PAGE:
When your nipples get sore, raw and cracked, using a natural nipple ointment can prevent infection and promote healing in-between feeds. Calendula in the EMAB Nipple Butter prevents bacterial infections in the nipple, which are common due to wetness from leaking. Breast milk itself also contains antibacterial agents, so while you’re on the go, spread some milk over dry, cracked areas to fight off infection.
Engorgement is one of the inevitable symptoms of early breastfeeding as your body adjusts to the supply and demand system that nursing creates. Booby Tubes are especially designed to help you ease engorged breasts and find comfort by freezing or heating – depending on your needs. Frozen tubes can be used on engorged breasts in between feeds, or when your baby starts taking longer stretches between feeds. Warm tubes can be used to help increase milk production by stimulating blood flow to the breast.
Although nature intended for us to breastfeed, you may still need support to teach you how, and help you manage the struggles. You are doing amazing things for your baby by committing to breastfeeding. Give yourself at least 12 weeks before you decide what’s best for you and your baby. Nobody’s perfect at anything they have just started trying – you’ll be an ace in no time!
Have you tried any of these products? We’re interested to see how you liked them. Leave a comment below.
October 21 marked the start of Canada’s National Foster Family Week, according to the Canadian Foster Family Association. I wanted to write about this because it is a much-forgotten option for raising children, although not the picture of a white picket fence and 2.5 children that most North Americans grow up with in their minds. It is also quite rare, with only 35,000 foster families in Canada; many people don’t personally know a foster family they can observe and learn from. Those who haven’t had any experience in the Foster Family (we’ll call it FF from here on out) system haven’t had an opportunity to learn how it works. The foster system gets a bit of a bad rap because everyone thinks it’s troubled, misbehaving kids in crowded homes – a picture painted for us by many a movie and TV show over the years. I’ve taken it upon myself to find out, and to handily (you’re welcome) pass this valuable information along.
First, I’ve never been a foster child, and I knew very few when I was little. Okay fine, one. I knew one. A family lived down the street from us and had three daughters – one was my brother’s age, one was my age and one was younger. Then there was a little boy who was even younger. I don’t remember his name and I don’t remember much about him, but at the time, even though I was young and didn’t know really anything about anything, I knew that he wasn’t one of “their” children. But in a way he was. He was a foster child. He was loved just the same as the girls were, and I remember one day I was told that he’d been adopted (by the foster family). I’m sure I shrugged and went right along doing cartwheels onto my bed or gluing construction paper shapes onto random pieces of paper, depending on the stage I was in. But now that I look back on it I obviously can see that so much more was happening there that I didn’t realize. I wonder why this little boy ended up with this family.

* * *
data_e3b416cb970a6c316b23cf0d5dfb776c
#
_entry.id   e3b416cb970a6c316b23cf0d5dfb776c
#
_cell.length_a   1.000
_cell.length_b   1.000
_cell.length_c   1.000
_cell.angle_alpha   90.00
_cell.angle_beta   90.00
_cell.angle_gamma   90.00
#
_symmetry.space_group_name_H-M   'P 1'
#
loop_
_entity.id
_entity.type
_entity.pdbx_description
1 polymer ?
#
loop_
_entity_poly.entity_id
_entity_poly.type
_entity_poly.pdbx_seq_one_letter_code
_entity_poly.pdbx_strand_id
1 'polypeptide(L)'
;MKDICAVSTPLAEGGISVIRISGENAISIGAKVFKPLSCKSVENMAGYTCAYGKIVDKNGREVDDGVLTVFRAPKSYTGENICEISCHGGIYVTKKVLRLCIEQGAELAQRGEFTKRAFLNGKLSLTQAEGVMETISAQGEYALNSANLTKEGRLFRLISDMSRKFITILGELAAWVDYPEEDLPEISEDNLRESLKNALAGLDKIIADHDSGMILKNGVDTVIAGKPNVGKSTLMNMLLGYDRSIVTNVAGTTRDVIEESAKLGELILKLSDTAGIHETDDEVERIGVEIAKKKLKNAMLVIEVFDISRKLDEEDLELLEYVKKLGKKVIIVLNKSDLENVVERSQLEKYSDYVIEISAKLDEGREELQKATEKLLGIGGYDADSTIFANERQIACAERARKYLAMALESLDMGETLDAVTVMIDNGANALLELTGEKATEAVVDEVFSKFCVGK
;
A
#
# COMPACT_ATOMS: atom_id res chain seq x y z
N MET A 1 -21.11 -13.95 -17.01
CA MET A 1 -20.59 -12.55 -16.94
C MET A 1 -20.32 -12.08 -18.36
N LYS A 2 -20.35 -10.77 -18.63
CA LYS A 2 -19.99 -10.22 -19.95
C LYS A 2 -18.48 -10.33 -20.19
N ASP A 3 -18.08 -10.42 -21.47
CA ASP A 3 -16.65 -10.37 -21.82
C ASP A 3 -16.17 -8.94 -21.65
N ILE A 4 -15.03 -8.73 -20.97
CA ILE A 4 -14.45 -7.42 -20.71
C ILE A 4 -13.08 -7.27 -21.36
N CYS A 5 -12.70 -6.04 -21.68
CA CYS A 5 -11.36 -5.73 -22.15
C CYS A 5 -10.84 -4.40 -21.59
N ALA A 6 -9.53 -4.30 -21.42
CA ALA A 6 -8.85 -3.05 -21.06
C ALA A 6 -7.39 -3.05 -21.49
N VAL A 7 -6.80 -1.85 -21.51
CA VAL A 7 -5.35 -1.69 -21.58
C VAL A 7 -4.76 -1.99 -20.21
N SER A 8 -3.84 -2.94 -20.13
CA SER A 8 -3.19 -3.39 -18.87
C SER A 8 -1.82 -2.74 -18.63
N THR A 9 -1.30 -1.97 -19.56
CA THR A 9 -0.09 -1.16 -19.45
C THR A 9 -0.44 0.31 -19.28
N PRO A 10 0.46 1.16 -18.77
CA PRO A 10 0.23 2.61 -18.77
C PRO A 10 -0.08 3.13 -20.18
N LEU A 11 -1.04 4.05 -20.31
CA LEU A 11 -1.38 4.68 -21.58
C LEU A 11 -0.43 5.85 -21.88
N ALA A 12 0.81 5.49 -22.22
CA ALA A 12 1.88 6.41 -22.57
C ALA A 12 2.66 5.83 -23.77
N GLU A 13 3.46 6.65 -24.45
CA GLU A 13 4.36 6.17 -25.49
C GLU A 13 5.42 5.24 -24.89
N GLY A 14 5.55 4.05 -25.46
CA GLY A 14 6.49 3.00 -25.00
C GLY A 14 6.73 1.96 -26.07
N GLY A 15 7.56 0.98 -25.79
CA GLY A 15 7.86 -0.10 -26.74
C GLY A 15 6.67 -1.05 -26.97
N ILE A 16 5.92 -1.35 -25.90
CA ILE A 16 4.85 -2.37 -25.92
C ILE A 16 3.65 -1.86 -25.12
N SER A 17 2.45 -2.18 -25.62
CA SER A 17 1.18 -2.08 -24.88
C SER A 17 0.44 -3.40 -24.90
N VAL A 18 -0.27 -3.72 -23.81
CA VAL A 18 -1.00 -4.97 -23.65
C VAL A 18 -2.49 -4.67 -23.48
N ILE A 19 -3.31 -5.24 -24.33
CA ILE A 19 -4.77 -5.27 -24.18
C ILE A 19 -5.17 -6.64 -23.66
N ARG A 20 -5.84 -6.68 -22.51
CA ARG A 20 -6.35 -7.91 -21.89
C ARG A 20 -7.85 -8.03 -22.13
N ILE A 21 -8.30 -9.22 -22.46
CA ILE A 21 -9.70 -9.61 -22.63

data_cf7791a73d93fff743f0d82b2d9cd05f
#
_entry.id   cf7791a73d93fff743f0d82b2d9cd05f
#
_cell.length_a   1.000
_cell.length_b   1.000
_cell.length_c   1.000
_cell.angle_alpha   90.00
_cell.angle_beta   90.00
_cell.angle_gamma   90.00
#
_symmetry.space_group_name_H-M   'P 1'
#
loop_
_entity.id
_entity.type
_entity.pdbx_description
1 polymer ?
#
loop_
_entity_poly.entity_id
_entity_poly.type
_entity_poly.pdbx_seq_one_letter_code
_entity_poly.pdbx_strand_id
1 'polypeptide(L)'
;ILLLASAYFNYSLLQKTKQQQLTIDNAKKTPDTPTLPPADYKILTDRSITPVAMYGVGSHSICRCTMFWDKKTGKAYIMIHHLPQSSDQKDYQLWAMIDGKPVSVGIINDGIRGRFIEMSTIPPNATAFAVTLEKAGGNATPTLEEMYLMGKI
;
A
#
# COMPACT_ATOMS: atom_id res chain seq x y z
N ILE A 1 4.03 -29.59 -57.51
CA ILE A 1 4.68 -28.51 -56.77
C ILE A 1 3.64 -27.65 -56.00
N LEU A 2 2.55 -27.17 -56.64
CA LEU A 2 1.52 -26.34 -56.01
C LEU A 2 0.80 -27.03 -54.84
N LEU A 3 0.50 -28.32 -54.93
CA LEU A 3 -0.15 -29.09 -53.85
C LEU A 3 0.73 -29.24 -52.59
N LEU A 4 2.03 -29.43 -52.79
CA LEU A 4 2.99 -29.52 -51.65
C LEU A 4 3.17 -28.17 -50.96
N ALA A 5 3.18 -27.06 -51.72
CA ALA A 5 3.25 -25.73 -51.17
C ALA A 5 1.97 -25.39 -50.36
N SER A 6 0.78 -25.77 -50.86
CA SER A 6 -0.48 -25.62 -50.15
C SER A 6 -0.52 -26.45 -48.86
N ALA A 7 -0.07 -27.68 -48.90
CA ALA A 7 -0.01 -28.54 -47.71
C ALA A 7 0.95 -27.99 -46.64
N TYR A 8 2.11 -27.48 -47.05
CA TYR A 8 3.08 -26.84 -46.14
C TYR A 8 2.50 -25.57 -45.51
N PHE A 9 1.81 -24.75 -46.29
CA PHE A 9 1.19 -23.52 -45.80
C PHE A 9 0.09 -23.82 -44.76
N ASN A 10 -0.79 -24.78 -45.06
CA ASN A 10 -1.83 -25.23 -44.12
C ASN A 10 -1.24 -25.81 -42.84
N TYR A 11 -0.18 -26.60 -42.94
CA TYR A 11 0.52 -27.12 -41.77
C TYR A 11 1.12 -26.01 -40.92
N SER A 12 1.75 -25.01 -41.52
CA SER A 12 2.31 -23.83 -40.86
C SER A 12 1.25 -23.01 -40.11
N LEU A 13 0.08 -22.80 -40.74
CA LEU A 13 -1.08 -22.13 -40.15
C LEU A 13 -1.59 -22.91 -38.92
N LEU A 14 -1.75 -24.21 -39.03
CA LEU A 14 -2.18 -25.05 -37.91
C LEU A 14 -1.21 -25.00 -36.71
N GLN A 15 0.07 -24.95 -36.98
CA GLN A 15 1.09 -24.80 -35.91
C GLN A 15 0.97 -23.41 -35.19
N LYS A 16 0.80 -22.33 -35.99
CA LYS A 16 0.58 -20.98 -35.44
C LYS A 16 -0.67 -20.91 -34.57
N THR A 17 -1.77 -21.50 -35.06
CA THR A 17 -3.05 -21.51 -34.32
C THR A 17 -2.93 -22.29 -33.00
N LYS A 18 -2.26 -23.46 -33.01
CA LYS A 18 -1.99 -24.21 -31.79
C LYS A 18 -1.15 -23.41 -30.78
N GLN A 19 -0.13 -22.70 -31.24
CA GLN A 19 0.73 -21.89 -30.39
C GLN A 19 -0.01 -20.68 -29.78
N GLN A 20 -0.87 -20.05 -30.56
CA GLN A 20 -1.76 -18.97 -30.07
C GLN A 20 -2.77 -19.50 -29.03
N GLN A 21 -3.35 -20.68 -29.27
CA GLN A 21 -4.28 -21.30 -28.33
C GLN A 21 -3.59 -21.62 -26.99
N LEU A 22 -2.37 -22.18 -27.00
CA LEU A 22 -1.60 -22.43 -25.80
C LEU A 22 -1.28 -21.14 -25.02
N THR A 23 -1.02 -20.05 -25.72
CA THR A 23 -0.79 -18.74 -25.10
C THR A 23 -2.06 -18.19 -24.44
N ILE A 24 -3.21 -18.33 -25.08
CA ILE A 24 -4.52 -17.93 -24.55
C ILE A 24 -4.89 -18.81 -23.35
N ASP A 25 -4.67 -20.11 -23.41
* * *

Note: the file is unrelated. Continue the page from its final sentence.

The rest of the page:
Why do children end up in the Foster system? This is the sad part of the post. Children end up in foster families most often because their parents are unfit to care for them, which could mean they are absent or having trouble with drugs, alcohol or abuse.
What does it look like to be a FF? Well, it will look different for each family. Being a foster parent doesn’t have to mean all-but-adopting a child. Some children need somewhere to stay for a few days while their lives are sorted out for them. Some need a slightly more permanent residence while they wait for any manner of things to happen.
Where do the children go afterwards? Many of the children, after they leave your care, will have been adopted by a family. When a family is looking to adopt an ‘older’ child (read: not an infant) through the government, those children who are waiting for a permanent family need to stay somewhere, so they stay with foster families. Some foster children will return to their biological families, or to another relative or legal guardian.
How do people become Foster parents? The process differs province to province, and if you’re one of our out-of-country readers, the process will again be slightly different. For the most part, you contact your local Federation/Association of Foster Families and tell them you’re interested and what you can commit. If you’re also trying for your own children, you will probably have a different commitment level than a retired couple of empty-nesters. First you visit Google to find out how to contact above mentioned group. They’ll do a home visit and a background check on you and perhaps other members of your family, and then you’ll be placed in the system as able to receive a child of xx age for approximately xx length of time. And then you wait for something to happen.
Do you have any experience being a foster parent? I (and our other readers) would love to hear your story in the comments.
Posts You Might Like
- Baby Carriers
- Behind the Bump
- Brand Spotlight
- Car Seat Safety
- Cloth Diapering
- Diaper Bags
- Double Strollers
- Get the Look
- Life With Baby
- Mom Talk
- Nursery Design by Nesting Story
- Nursery Styles
- Potty Training
- Product Feature
- Product Recalls
- Product Reviews
- Save vs Splurge
- Snuggle News
- Staff Spotlight
- The Mom Files
- Tough Subjects
- Winter Gear